TGR: What are the kinds of stories you think are important to tell, and how do you approach them?
TH: I have always been interested in covering news about environmental issues affecting our region. It’s been a running joke of mine that Bomb Snow has always hidden relevant stories behind pretty ski photos. It’s obviously important to talk about the destruction of the places we love without getting too political or opinionated. Letting our readers decide where they stand without too much hyperbole is hard to do.
I’ve always loved a good interview with entrepreneurs or artists and icons in the industry. Asking questions outside of people’s comfort zones is always fun. Having interviewed Scot Schmidt, Greg Stump, Jeremy Jones, Jamie Pierre (RIP), Mike Parillo and others has been a real joy as someone who grew up idolizing these guys. I look forward to interviewing and branching out even more as we continue.
I appreciate a journalistic approach with call’s to action involved. What’s the point of making a magazine if you can’t inspire people to do good?
TGR: What’s your favorite aspect of snowsports media? What about other mountain/adventure sports?
TH: My favorite thing about snowsports and other outdoor media is that I have best friends who are making bad ass content in this space who continually inspire me to do better. Both Freehub Magazine and now Mountain Gazette are run by lifelong homies of mine and I wouldn’t have started Bomb Snow up again without their efforts in this space.
I love that all of the people in this industry are a tight unit. Having contributors from the Ski and Snowboard Journal, Freehub, Powder, Backcountry, Surfer’s Journal, Transworld and others coming together to help Bomb Snow 2.0 become a reality is pretty fucking rad and I think the more we can give shout-outs to each other and help one another along the way, the better print media will become. There’s room for all of us to make cool stuff. Thank you all, we couldn’t have done it without your support and dedication to this lifestyle!
TGR: Beyond just media, what’s your favorite aspect of the culture around our lifestyle?
TH: The shared experiences we have while enjoying the outdoors. When you grow up in the mountains or move to the mountains at a young age, you do it because you are passionate about skiing or riding. School and jobs typically come second. There are so many creative people following their passions living “Out West.” It takes a certain driven individual to decide to pack their bags and head for the hills. It’s a lifestyle for sure, and the intensity and excitement for it run deep. Pow days are obviously still the best thing ever.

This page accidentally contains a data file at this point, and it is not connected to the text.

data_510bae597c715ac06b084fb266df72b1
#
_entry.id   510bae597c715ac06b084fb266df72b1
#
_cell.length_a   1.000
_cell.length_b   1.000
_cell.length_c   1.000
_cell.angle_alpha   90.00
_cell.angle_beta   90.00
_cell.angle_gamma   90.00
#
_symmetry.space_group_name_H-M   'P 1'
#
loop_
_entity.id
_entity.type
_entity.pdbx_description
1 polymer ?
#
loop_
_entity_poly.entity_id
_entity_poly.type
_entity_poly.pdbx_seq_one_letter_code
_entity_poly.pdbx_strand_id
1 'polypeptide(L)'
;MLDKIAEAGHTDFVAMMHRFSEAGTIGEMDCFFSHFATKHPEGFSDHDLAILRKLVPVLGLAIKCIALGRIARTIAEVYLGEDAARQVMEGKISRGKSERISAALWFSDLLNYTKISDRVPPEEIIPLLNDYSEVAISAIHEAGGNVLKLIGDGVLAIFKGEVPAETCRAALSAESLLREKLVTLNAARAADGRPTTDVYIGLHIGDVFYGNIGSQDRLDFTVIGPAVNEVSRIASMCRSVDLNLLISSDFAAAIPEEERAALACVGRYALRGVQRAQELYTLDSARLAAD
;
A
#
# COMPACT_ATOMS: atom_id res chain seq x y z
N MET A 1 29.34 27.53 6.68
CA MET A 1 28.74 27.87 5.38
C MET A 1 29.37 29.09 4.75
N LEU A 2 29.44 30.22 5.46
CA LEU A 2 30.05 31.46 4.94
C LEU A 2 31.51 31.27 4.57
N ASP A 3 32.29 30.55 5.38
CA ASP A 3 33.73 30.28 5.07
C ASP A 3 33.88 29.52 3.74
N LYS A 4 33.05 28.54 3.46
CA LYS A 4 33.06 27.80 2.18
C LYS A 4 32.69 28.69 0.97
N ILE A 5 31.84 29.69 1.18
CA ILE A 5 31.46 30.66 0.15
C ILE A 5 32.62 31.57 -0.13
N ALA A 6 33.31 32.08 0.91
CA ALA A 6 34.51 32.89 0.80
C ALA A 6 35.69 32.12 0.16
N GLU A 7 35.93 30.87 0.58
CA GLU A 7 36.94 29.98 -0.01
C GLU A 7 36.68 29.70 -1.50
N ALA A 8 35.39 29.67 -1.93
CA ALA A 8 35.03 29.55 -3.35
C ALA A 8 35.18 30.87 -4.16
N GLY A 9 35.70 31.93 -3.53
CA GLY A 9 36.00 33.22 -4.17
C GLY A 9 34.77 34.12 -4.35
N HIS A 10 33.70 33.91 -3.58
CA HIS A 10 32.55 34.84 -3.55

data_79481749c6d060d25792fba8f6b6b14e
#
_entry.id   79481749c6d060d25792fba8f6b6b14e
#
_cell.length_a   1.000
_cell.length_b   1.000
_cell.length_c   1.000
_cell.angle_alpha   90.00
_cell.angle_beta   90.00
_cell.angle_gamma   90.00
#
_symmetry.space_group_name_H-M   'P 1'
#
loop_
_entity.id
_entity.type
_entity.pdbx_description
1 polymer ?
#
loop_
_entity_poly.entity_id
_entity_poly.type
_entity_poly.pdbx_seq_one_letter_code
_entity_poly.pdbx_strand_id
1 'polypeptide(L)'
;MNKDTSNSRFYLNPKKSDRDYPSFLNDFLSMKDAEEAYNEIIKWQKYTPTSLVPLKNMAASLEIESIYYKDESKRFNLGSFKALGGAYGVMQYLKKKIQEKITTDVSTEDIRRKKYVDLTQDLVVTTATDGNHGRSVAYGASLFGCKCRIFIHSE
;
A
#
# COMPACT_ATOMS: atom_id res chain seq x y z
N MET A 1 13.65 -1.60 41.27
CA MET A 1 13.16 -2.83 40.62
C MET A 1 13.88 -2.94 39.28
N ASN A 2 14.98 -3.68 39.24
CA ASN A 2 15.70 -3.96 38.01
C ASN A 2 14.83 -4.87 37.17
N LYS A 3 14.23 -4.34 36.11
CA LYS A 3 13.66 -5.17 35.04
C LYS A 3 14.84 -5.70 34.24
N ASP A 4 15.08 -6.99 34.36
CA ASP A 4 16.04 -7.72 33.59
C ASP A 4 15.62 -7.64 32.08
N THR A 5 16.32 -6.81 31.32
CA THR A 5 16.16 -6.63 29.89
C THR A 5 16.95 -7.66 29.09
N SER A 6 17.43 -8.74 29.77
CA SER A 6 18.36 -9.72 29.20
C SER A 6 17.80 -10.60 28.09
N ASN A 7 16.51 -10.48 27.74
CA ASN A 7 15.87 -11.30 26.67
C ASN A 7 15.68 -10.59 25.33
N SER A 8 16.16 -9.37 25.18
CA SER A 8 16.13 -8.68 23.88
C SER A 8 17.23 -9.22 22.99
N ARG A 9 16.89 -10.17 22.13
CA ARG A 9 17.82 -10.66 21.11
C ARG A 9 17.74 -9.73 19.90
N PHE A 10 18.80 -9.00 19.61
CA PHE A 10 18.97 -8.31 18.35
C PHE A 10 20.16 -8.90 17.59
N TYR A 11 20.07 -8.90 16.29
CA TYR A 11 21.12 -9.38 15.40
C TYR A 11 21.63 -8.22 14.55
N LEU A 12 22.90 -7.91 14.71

TGR: You mentioned some challenges you’ve faced with the mag in recent years, how have you overcome them?
TH: Well- we almost sold the magazine last fall. We were offered what we thought was a fair price but at the end of several months of back and forth, we just weren’t able to come to a solid agreement and no money was ever transferred. At the time it was a huge bummer for everyone involved and unfortunately, I believe some bridges were burnt. I wish things could have ended smoother and I learned a ton about myself in the process. I’m just glad I listened to my gut at the time.
Looking back now, I am so glad we held onto our baby because I can’t imagine what I’d be doing right now had we sold the mag. After losing two jobs because of Covid, Bomb Snow saved me. Trust the Universe baby and things will continually fall into place with the right attitude!
TGR: What’s next for Bomb Snow?
TH: Well - we are excited to be back and this is my full-time now, so it has to work! So yeah - We just printed the Late-Winter edition of Bomb Snow, so make sure to order one now if you haven’t already, and we will be bringing back Bomb Flow this summer and then another issue of Bomb Snow again in the fall. I can honestly say that we are the only quarterly magazine printed three times per year thanks to being at least two to three weeks late every time we send it to the printer.
Let’s do this! Go to bombsnow.com/store to order the latest edition today and support independent mountain town media. Much love to our snow-sliding community! We will continue to make rad content as long as you continue to support the cause by buying our (your) magazine.